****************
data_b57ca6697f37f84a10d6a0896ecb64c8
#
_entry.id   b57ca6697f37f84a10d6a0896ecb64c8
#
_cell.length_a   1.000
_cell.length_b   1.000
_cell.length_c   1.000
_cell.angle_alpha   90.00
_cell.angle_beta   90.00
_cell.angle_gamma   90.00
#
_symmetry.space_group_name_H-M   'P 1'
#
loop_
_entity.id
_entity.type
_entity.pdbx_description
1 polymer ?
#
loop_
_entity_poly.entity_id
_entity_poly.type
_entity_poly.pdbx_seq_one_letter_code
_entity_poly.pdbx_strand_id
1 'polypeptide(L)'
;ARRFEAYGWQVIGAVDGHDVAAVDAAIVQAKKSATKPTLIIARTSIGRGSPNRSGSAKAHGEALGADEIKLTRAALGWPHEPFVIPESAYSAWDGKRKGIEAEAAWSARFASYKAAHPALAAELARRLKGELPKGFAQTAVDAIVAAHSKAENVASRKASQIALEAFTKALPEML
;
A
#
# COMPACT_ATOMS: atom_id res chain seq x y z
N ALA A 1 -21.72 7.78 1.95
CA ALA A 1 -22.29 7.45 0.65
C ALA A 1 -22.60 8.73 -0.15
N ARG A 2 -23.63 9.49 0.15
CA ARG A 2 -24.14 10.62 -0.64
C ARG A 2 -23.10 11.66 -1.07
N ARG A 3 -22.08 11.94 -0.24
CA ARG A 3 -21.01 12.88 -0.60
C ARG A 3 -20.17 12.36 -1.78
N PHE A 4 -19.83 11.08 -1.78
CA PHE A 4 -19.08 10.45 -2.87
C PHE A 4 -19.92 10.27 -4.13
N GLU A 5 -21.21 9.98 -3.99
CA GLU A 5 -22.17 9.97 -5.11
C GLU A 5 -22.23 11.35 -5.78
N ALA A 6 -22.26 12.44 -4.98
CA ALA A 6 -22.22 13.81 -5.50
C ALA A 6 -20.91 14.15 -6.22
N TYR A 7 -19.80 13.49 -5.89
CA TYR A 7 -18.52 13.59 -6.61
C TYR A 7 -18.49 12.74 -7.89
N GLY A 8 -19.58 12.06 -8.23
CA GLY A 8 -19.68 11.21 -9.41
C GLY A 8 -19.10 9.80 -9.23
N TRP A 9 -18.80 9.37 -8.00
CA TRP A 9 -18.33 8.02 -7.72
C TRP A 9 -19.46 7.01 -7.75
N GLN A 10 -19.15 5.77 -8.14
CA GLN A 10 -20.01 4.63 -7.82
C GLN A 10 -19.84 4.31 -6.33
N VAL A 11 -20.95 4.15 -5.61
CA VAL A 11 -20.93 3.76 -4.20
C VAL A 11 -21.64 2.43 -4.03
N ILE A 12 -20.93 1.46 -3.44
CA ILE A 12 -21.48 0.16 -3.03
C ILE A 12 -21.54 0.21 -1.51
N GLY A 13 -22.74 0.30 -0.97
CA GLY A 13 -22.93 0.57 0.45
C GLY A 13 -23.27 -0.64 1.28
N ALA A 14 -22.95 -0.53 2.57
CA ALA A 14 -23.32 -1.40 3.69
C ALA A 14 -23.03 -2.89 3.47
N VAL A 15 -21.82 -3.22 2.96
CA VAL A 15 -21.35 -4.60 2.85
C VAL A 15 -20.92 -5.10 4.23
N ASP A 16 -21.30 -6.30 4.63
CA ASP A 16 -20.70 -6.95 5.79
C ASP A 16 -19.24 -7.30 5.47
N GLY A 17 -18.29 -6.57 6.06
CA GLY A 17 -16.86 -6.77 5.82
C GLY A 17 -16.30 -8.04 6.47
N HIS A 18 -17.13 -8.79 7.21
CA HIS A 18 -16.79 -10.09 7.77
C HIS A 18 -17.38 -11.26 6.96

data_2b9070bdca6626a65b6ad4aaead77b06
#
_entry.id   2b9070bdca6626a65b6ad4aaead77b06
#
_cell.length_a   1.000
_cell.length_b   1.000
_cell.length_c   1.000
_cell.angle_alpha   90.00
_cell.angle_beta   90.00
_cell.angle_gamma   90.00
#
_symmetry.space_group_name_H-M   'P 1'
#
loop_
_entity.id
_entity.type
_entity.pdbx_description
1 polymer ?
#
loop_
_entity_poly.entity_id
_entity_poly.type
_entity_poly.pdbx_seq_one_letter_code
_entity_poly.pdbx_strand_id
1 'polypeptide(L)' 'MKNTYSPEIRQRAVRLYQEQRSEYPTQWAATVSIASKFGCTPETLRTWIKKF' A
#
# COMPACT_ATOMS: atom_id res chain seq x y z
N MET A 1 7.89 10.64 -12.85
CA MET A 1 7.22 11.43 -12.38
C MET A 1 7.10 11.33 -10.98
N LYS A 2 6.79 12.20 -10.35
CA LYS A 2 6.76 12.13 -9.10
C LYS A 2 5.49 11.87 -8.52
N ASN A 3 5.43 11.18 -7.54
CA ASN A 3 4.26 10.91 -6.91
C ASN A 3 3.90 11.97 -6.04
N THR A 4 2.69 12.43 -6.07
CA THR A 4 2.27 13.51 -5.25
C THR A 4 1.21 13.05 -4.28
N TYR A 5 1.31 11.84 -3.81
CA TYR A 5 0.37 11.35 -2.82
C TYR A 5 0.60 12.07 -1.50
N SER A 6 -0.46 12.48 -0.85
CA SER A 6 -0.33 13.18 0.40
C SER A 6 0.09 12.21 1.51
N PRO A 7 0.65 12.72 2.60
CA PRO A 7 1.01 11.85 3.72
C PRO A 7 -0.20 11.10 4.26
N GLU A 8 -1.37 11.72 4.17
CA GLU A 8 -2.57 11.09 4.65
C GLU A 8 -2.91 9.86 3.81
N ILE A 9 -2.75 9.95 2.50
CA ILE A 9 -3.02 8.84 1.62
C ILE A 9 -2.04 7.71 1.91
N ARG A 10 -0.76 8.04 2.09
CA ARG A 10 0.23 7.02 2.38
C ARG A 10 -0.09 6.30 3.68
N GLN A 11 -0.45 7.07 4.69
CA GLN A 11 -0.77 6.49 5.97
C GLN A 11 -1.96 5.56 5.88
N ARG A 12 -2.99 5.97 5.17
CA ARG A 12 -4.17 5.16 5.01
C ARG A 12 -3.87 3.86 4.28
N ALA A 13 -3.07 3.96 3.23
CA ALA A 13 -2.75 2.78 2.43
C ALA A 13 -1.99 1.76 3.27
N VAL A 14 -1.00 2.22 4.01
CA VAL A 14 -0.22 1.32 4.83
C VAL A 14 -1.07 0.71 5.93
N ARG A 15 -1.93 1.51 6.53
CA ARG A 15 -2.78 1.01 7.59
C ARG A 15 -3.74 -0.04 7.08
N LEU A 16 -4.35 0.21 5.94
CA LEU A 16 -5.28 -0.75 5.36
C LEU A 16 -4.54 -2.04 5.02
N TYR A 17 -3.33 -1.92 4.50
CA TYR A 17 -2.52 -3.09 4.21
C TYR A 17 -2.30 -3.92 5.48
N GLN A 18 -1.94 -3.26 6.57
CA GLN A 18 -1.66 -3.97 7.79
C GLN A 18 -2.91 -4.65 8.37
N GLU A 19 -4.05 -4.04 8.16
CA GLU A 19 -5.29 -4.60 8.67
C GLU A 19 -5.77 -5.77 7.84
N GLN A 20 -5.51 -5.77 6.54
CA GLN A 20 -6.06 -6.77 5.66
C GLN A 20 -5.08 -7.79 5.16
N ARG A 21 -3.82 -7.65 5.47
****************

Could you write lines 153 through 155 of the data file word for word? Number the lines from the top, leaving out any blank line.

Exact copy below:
C VAL A 14 -1.07 0.71 5.93
N ARG A 15 -1.93 1.51 6.53
CA ARG A 15 -2.78 1.01 7.59